Winnipeg invention catching drivers not stopping for school buses
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The Winnipeg-based inventor of a camera used to catch drivers illegally passing school buses says motorists in his home province are among the country’s worst offenders.
For the last four-and-a-half weeks Teknisult, the local company behind the camera, has had 10 cameras installed on buses in Manitoba, Saskatchewan and Alberta for a pilot project watching driver behaviour around school buses with their stop signs activated.
Teknisult president Maurice Gregoire said cameras in Winnipeg have caught the vast majority of infractions.
“In Winnipeg we’re seeing on average five violations per bus, per week,” he said. “In the other provinces—Alberta and Saskatchewan combined—they’re coming in at an average of 1.8 violations per bus, per week. So it’s considerably less.”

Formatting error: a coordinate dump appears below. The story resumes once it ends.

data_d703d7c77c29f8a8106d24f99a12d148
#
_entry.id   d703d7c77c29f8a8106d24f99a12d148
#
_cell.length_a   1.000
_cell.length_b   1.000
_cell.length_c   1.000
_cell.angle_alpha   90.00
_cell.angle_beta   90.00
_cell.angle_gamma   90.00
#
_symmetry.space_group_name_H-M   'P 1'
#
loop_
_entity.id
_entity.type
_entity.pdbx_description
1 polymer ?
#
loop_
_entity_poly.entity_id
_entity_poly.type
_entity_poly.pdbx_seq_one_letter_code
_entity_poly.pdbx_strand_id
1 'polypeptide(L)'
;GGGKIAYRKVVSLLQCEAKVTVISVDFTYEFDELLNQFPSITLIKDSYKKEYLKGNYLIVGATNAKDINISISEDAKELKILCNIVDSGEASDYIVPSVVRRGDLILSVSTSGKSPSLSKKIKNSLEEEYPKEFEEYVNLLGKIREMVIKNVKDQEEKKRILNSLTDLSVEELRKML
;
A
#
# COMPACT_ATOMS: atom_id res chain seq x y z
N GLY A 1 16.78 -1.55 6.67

Gregoire said the hardest part of the project has been watching clips like one caught in Winnipeg last week where a student was nearly hit by a vehicle that didn’t stop.
“The first thing that goes through your head is ‘I don’t want to be watching the video where a kid gets hit.’”
Drivers convicted of illegally passing a school bus in Manitoba face a fine of $673.65 and automatically get two demerits points tacked on to their licence.
“It’s an expensive fine and I would suggest that reflects the seriousness of the offence,” said Patrol Sgt. Damian Turner of Winnipeg police’s Central Traffic Unit.
Turner said Winnipeg police have doled out 17 tickets for illegally passing a school bus so far this year, down slightly from the 20 given out last year.
While Teknisult’s camera isn’t currently part of the province’s photo enforcement legislation—meaning a picture of a violator alone isn’t enough to convict an offender—Turner said shots taken by the device can be valuable evidence when combined with a statement from witnesses like bus drivers or parents.